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Layer2 Local Switching and SpanningTree

I setup a connection between two Ethernet Subinterfaces, each on a seperate vlan.

At the other end of the trunk (on a switch), the port goes into BKN (broken) mode as bpdu's from VLANa are now appearing on VLANb (because of the connect statement on the router).

Is the correct way to fix this to enable bpdufilter on the switch? This fixes the problem and I'm guessing we shouldn't really be using spanning-tree in this sort of SP environment anyway?


Peter Paluch
Hall of Fame Cisco Employee


If there are no physical loops and no reasonable possibility of creating them, using the BPDU Filter can be one of the solutions (or rather, workarounds).

But can you be more precise about the type of inconsistency detected on the switchport? Is it PVLAN_Inconsistent or PVST_Inconsistent, or some other type of inconsistency?

The PVLAN_Inconsistent state can be detected only if running PVST+ over these ports, and PVST+ is run only on trunk ports. Considering the fact you were talking only about two specific VLANs, you should probably be using access-mode ports, and on those, PVLAN_Inconsistent state should not occur at all (only PVST+ BPDUs carry the TLV containing their originating VLAN which forms the basis of this inconsistency detection).

Best regards,


Here's the message we get...

%SPANTREE-2-RECV_PVID_ERR: Received BPDU with inconsistent peer vlan id 81 on GigabitEthernet0/32 VLAN80

We're running PVST and this is a trunk port (gi0/32) up to a router, where we split the vlans into subinterfaces (see below)

int gi0/3.80

encapsulation dotq1 80

int gi0/3.81

encapsulation dotq1 81

connect CONN gi0/3.80 gi0/3.81

I'm fairly sure that bpdufilter is the correct workaround, but thought I'd get another opinion.

Peter Paluch
Hall of Fame Cisco Employee


Using the BPDU Filter is the easiest way to make this work. In fact, I am not sure if there is any other reasonable solution here. You are indeed taking PVST+ BPDUs from one VLAN and putting it into another VLAN so basically, what you are doing is illegal from the viewpoint of the PVST+. But assuming your are doing L2 Local Switching, it cannot work differently.

Use the BPDUFilter but be very cautious about possible physical or bridging loops.

Best regards,


Perfect answer. Thanks Peter


indeed BPDU filtering is an option or simply disable spanning tree on vlans 80 and 81 since those 2 vlans have local significance on this router only and don't show up anywhere else in your L2 domain I suppose:

no spanning-tree vlan 80,81


Peter Paluch
Hall of Fame Cisco Employee

Hi Riccardo,

Deactivating the STP for the entire VLAN would help as well but I would personally consider that to be a huge calling for trouble. Deactivating the STP using the BPDU Filter on a single link is fine if this is the only link that interconnects two components of a network, however, deactivating the STP for the entire VLAN is in my opinion an overkill.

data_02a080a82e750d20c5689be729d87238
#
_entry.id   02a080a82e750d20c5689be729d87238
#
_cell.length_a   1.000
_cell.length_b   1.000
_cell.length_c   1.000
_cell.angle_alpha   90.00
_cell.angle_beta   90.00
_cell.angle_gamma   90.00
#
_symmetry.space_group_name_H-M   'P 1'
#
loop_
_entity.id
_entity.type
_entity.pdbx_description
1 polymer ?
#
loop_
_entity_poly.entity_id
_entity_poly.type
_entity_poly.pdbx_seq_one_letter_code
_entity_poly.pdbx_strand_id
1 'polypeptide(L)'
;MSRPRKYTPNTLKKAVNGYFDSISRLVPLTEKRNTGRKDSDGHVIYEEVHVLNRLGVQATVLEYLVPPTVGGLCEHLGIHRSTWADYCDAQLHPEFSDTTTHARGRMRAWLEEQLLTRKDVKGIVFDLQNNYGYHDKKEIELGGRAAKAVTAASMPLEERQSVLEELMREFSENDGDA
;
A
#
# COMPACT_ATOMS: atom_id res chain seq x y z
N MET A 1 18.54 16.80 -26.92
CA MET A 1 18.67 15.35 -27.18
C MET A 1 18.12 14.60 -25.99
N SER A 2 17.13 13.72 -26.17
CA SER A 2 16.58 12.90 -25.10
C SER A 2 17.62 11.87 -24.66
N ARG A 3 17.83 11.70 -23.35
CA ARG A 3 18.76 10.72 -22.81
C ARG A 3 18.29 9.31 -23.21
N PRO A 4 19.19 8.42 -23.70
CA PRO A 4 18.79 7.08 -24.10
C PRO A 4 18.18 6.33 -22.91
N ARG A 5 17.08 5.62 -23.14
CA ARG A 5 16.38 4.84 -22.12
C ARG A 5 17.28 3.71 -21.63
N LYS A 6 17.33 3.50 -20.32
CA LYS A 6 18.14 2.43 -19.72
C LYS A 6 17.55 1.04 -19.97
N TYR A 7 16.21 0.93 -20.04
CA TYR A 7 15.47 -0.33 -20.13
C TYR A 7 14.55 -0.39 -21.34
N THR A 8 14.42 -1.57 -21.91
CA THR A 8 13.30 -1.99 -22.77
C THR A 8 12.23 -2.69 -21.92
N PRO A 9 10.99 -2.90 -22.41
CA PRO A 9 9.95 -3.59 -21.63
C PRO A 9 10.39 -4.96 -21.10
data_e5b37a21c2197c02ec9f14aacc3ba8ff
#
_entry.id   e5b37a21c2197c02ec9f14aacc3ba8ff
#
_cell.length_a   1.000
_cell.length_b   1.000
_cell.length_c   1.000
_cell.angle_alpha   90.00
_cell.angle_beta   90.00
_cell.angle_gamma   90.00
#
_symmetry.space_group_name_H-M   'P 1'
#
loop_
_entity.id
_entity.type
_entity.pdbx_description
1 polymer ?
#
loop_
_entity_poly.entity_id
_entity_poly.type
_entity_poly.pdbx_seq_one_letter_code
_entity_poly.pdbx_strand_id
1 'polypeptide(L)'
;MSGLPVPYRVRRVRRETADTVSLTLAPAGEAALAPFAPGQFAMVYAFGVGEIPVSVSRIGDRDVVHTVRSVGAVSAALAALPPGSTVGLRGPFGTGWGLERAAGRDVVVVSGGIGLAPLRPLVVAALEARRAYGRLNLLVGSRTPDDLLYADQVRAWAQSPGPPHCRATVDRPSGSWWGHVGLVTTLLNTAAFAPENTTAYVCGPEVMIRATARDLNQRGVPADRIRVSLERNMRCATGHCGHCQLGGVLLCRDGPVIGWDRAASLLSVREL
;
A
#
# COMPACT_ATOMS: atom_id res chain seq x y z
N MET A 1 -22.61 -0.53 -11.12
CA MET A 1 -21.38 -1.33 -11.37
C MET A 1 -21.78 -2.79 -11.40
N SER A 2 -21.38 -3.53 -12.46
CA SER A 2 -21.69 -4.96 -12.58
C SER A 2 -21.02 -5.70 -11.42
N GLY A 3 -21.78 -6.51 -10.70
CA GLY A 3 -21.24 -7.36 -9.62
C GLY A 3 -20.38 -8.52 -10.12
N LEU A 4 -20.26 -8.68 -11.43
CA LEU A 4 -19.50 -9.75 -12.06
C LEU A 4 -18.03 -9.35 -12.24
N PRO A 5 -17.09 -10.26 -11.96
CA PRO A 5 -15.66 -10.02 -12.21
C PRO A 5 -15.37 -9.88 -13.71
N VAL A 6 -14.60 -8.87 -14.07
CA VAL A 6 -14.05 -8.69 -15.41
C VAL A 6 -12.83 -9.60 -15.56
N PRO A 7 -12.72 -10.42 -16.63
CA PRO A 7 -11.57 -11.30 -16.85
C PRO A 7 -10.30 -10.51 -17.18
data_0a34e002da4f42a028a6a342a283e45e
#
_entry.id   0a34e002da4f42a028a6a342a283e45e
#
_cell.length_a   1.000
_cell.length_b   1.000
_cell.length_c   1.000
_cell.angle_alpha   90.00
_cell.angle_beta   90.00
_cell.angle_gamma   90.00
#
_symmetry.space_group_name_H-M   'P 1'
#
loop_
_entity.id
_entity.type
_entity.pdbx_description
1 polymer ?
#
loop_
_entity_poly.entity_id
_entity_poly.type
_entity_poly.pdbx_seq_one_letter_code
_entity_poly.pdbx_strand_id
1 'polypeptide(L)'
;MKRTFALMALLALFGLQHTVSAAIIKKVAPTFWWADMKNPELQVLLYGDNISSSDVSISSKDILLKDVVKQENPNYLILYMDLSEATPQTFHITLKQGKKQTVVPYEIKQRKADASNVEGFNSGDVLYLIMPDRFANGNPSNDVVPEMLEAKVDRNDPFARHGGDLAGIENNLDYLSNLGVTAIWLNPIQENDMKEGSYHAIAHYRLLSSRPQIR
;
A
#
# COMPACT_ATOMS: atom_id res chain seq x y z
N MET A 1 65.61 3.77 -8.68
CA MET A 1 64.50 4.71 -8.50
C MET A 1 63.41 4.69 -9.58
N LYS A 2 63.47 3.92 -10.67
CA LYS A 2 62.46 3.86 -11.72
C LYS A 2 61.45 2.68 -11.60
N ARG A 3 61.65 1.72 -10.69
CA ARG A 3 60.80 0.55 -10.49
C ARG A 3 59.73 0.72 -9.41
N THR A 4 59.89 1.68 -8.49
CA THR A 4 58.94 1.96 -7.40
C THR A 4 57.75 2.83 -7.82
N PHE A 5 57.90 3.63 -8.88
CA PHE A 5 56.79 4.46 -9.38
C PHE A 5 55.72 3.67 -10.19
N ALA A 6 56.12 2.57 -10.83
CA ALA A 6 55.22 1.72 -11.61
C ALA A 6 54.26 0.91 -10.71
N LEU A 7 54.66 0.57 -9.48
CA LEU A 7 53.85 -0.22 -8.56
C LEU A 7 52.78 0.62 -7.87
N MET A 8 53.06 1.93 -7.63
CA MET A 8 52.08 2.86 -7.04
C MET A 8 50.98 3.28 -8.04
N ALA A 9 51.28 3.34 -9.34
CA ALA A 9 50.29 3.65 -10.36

So in my view, would it help? Yes, it would. Would that be considered a best practice? Hardly. (Well, then again, neither the BPDU Filter can be considered a best practice... )

Please do feel free to disagree with me and share your thoughts!

Best regards,


Hi Peter,

in general I would agree with you that disabling STP is a call for troubles.

But in this very specific case we are dealing with Layer 2 local switching feature which requires the use of locally significant dot1q tags on the subinterfaces that you want to inter-connect.

So the assumption is (as I wrote in my post) that the vlans 80 and 81 have locally significance only and that even if they are carried in the trunk up to the switch (where interface gi0/32 resides) they don't exist anywhere else.

The assumptiom comes from the other thread opened by RC on the topic (where I suggested to use L2 local switching) >

From my understanding after the switch we have the 2 carrier circuits with different tags and beyond that point there is no more tag significance.

If this is true the use of BPDU filter is equivalent to disabling STP for those 2 vlans.

Of course if the 2 vlans also belong to a switched network it is not safe to disable STP on the switch as the presence of actual redundant links can create lots of troubles.

In conclusion I don't think I disagree with you as I was just giving my opinion on a very specific scenario


by the way I saw a similar setup already on a Cisco TAC case where on a switch were terminated two DSLAM links with different .1q tags and a customer wanted to interconnect them using l2 local switching on a router. Connectivity was broken as the uplink switch was blocking the trunk due to inconsistent peer vlan, which is exactly what RC got.